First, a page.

We choose equation (4.9b) with *n*=2 as an example to investigate the effect of the non-local length *l*. Introducing an external characteristic length *L*_{0}, we plot the non-dimensionalized values of *M* in figure 2. As *l* decreases, the peridynamic solutions approach the classical one.

As a matter of fact, transitions of non-local integral diffusion formulations to corresponding partial differential equations in the limit of the characteristic length have been proved under suitable conditions on the kernel functions [24,25,32]; therefore, the results in this section are in line with the established theoretical analyses.

## 5. An example

In this section, an infinite plate heated by a Gauss heat source is used to demonstrate the results of the peridynamic analytical solutions. The initial condition is *T*(** x**,0)=

*T*

_{c}. The Gauss heat source is described as follows:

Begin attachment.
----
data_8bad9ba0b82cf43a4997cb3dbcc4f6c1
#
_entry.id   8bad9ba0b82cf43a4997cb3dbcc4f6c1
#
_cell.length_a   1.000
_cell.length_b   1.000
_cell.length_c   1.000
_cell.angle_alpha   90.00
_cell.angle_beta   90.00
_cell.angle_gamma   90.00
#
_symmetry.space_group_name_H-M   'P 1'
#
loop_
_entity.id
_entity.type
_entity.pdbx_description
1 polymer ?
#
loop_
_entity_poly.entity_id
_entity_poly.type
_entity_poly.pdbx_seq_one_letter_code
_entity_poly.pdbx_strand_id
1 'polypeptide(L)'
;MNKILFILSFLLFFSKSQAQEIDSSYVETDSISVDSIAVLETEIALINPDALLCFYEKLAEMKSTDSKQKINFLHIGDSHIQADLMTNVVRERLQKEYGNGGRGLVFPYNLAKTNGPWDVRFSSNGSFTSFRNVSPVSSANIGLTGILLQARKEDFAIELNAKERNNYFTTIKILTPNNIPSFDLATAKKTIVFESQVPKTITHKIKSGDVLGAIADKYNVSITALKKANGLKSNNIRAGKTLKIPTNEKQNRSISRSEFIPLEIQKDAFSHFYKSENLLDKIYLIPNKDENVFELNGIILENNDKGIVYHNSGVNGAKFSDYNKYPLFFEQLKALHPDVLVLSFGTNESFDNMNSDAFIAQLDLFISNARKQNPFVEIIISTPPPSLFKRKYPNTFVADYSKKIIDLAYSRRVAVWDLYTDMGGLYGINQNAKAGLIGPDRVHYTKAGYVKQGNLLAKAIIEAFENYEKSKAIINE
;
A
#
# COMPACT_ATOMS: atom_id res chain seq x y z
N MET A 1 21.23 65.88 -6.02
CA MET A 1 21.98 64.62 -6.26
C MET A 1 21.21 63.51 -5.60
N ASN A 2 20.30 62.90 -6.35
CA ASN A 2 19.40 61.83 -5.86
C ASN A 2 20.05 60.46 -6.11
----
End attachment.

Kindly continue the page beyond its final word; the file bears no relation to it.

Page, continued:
*Q*is the power in a unit length and

*R*represents the effective heated radius.

The Green’s function for this problem can be expressed as equation (3.8) in which the microconductivity function is taken as

The peridynamic solutions for the temperature are plotted in figure 3*a*, where *a*, we just show the variations of the temperature at different times at *b*. We can clearly see that the peridynamic analytical solutions approach the classical solutions as the non-local length decreases, which is consistent with the results shown in figure 2. Moreover, the peridynamic analytical solutions are larger than classical solutions in the central region, which is due to the slower change of the non-local solutions as analysed in §4b.